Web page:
Sulu sultan tells Roxas: Stop serving as spokesman for MalaysiaBy Marlon Ramos
Philippine Daily Inquirer
MANILA, Philippines—Is Interior Secretary Manuel “Mar” Roxas the new spokesperson of the Malaysian government?
The titular head of the sultanate of Sulu raised this question, on Thursday, as he lashed out at Roxas for claiming that the Malaysian authorities would not enter into talks with the sultanate to end the standoff in Sabah.
Sultan Jamalul Kiram III said he was offended by the statements made by certain officials of the Aquino administration who, he said, had refused to meet with his family to find a peaceful end to the standoff between Malaysian forces and his armed followers who had been occupying a village in Sabah since Feb. 9.
“(To) Mar Roxas, is he now the spokesperson for Malaysia (by claiming) that Malaysia will not talk to us?” Kiram said in a statement read by his daughter, Princess Jacel Kiram.
“Is it hard for the Philippines and Malaysia to sit down and talk to us and settle this amicably? Why are we talking (only) to the media? Is it not easier for the two of us to talk officially? It seems that there is fear to talk to us officially. Why?” he lamented.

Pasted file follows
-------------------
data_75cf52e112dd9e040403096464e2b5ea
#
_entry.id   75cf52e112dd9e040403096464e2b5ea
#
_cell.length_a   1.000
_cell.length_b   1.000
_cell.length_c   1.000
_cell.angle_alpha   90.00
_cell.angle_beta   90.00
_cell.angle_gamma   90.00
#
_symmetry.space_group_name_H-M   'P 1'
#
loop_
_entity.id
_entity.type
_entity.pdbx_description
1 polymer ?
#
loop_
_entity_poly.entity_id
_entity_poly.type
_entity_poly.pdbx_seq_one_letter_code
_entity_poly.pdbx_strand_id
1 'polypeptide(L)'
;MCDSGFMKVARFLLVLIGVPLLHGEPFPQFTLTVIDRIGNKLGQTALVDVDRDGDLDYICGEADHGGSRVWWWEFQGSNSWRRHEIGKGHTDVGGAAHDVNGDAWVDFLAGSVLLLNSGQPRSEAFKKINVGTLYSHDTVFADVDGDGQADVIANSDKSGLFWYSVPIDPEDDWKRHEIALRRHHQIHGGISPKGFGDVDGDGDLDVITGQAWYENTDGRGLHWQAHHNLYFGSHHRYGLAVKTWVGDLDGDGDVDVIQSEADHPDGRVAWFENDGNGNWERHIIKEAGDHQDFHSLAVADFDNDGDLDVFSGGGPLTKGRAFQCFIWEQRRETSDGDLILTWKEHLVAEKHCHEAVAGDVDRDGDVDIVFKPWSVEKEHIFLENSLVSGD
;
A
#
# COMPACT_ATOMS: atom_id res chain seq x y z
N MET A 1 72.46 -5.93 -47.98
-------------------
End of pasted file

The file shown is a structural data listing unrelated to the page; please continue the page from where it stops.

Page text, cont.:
Kiram also assailed Justice Secretary Leila de Lima for purportedly insulting members of the sultanate by insinuating that they can easily be persuaded.
He vowed to the Koran, the holy book of Islam, that nobody provided funds to his brother, Agbimuddin Kiram, and the 235-strong “royal forces” to sail to Lahad Datu town.
“I, Sultan Jamalul Kiram III, pledge to our holy Quara’n that this aspiration to fight for what is rightfully ours, legally and historically, is a unilateral act of the sultanate of Sulu. This I pledge in the name of almighty Allah,” he said.
“Please do not insult the sacrifice of the sultanate of Sulu by saying ‘we can be swayed,’” the sultan told De Lima.
Kiram also called on President Aquino to “stop belittling” the territorial dispute over Sabah and for describing the decision of his armed followers to occupy a portion of the Malaysian state as a “foolhardy act.”
“Mr. President, the claim (over) Sabah is an important issue,” he argued.
“Why are you calling it foolhardy? Is it foolhardy to defend the patrimony of your nation? Is it foolhardy to fight for what is right? Is it foolhardy to sacrifice the lives of 235 people for the sake of the truth?” he said.
Kiram reiterated that his family’s decision to reclaim Sabah “did not cause any threat to the government.”
“That is why the sultanate initiated a unilateral action to go back home and reclaim what is rightfully ours so as not to prejudice the peace process that this government is pursuing,” he said, apparently referring to the peace agreement that the government recently signed with the Moro Islamic Liberation Front, with Malaysia standing as a peace facilitator.